Learning & Development

Nonverbal Communication in Virtual Meetings

It’s truly extraordinary how successfully virtual meetings have been able to replace in-person meetings. Virtual meetings are not a perfect substitute, but the ability to use live video and audio along with screen-sharing allows for effective collaboration.

It’s so effective, in fact, that many participants forget the nonverbal messages they’re sending to colleagues, whether they intend to send those messages or not.

Watch Your Nonverbals!

Just as frowning can show displeasure in a physical meeting, it also shows displeasure in a virtual meeting. The same goes for looking down at one’s cellphone, which can be a sign of disengagement.

Nonverbal communication isn’t just about being polite, however.

Tapping into Nonverbal Cues to Improve Communication

Employees can leverage nonverbal communication to encourage greater participation, to come across as more friendly, or to show support for favorable propositions.

This is largely intuitive for most people when it comes to in-person meetings, but even the most well-meaning participants can feel a little lost when translating nonverbal communication to the virtual world.

Tips for Nonverbal Communication Impact in a Virtual World

Consider eye contact, for example. Many virtual meeting participants use multiple monitors, and their visual focus may not line up with the location of their camera, giving the impression they’re looking away.

“Eye contact particularly is positively associated with likeability, social presence and interpersonal attraction. Yet making eye-contact on a video call requires us to go against our natural instincts,” notes Joanna York in an article for BBC Worklife. “So, glossing over the importance of tacit communication in a remote environment can have ramifications—employees giving off signals of disengagement, say, or lacking the appearance of professionalism with a certain video-call background.”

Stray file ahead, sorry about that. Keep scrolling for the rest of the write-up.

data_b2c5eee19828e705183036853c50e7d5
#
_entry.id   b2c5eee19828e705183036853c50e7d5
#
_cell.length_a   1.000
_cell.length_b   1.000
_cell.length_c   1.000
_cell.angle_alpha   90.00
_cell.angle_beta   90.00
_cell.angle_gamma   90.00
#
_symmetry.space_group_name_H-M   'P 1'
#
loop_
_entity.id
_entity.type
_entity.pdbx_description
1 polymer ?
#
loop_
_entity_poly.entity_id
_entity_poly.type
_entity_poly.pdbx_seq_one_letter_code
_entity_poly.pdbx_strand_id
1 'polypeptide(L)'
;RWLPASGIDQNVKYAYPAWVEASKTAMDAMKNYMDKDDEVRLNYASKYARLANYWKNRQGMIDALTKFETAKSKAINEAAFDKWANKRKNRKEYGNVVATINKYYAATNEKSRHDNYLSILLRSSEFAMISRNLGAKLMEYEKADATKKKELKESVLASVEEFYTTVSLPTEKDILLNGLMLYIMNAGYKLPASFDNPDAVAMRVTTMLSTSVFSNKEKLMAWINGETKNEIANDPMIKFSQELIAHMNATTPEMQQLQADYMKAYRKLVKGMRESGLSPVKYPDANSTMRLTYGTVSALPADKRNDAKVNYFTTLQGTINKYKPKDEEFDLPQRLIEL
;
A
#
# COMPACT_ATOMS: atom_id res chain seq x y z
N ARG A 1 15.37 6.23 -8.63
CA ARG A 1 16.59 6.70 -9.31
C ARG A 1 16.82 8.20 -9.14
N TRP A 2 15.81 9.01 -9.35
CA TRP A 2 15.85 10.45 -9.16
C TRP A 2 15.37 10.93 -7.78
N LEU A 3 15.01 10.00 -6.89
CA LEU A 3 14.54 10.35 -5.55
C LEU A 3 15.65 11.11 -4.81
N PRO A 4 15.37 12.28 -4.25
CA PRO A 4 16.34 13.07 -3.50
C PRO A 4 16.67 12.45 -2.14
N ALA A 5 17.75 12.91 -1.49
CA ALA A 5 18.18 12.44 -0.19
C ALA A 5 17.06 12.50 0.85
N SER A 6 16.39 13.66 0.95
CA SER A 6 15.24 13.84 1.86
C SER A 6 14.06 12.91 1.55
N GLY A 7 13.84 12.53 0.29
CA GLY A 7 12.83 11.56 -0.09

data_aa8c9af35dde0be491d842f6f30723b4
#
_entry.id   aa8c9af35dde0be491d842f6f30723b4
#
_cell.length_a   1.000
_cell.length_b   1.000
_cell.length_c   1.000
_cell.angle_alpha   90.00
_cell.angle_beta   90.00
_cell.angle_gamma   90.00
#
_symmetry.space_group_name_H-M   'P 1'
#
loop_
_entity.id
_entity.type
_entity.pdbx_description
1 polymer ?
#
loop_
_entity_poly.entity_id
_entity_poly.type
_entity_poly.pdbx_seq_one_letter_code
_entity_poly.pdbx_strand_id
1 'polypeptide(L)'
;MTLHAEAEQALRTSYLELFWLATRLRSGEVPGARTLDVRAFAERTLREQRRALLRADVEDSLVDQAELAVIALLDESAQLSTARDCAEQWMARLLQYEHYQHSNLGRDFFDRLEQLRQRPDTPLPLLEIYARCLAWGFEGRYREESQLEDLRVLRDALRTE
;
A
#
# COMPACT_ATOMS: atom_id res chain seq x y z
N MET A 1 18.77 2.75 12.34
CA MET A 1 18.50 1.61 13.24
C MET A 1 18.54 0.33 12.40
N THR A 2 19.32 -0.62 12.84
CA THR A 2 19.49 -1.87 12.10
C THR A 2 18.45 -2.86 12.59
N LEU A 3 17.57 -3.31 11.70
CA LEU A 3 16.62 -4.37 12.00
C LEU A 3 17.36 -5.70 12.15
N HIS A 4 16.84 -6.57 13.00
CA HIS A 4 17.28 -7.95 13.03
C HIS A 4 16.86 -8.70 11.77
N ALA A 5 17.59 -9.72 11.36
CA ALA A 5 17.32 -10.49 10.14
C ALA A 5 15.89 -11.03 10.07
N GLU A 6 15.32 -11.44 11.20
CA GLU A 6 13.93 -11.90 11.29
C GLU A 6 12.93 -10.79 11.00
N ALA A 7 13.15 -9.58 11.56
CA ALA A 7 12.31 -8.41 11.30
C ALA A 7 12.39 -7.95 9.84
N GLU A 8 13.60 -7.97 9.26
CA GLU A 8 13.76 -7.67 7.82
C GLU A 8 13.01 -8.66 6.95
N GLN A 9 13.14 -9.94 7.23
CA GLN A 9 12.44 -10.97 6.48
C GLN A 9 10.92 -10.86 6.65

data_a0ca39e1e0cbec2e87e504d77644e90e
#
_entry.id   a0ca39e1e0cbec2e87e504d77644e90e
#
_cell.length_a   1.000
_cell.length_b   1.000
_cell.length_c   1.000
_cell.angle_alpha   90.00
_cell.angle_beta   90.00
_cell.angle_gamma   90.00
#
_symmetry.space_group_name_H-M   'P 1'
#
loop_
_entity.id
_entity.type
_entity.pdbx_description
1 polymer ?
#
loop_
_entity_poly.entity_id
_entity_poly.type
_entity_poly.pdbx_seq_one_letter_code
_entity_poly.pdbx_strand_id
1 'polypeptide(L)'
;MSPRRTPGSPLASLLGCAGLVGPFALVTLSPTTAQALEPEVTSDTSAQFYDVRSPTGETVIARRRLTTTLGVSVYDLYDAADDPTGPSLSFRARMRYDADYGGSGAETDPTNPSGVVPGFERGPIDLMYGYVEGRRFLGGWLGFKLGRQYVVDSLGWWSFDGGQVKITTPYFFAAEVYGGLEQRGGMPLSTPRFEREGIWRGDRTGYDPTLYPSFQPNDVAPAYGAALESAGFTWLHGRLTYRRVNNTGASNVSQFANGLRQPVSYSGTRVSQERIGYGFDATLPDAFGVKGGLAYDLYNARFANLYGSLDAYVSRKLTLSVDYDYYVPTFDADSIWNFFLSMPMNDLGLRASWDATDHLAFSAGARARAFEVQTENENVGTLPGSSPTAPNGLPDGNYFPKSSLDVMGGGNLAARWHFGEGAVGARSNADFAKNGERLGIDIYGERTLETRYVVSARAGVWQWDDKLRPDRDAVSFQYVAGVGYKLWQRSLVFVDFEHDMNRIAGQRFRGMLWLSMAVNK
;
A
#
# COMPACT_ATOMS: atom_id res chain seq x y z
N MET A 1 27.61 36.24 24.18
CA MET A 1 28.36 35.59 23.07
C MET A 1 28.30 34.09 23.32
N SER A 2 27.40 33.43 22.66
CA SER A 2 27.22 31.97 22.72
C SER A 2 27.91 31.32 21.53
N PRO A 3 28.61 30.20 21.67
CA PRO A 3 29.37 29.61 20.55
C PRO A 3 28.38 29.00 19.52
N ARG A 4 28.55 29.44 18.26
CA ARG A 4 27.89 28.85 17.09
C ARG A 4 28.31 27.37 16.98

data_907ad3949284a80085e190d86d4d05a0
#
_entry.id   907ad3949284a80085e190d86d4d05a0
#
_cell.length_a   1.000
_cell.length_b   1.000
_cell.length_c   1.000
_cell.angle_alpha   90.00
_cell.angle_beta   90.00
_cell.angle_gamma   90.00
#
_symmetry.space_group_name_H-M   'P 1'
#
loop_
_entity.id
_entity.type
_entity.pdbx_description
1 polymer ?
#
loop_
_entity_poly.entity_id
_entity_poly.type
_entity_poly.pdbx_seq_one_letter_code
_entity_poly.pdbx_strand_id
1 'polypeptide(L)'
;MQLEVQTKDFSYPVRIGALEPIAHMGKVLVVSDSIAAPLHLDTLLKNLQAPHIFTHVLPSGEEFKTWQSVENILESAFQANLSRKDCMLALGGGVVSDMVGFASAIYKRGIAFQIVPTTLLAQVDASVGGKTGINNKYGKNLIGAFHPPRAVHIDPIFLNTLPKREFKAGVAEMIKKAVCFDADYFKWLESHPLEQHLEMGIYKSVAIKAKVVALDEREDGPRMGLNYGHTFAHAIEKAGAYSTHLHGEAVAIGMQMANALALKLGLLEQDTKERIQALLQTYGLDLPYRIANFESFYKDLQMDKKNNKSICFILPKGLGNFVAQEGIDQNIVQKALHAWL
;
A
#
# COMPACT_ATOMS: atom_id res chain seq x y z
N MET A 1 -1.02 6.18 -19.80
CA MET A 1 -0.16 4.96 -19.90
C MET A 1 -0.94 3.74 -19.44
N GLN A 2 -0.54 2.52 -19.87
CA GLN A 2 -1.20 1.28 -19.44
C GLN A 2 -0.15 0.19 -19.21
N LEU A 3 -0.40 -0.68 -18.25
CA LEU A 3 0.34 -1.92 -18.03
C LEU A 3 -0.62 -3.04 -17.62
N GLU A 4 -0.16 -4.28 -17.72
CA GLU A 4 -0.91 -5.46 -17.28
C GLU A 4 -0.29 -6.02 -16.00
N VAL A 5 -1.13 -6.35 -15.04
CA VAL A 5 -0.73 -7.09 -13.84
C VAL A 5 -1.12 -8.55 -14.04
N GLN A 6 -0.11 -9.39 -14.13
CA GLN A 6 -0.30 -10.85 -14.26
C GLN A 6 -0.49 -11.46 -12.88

Nonverbal communication can create some unintended negative consequences, but it can be leveraged for positive results, as well.

“Simple non-verbal gestures like leaning in instead of slouching back, or visibly smiling when someone makes a joke during an online meeting, can help show engagement and foster connections,” says York. “Gestures such as turning the camera on can also be a question of politeness.”

Nonverbal communication is often overlooked even in in-person settings. While teleconferencing technology has come a long way in simulating in-person communication, it isn’t a perfect replacement, meaning it’s all the more important to ensure one’s facial expressions, body language, and other nonverbal cues are sending the right messages.

Lin Grensing-Pophal is a Contributing Editor at HR Daily Advisor.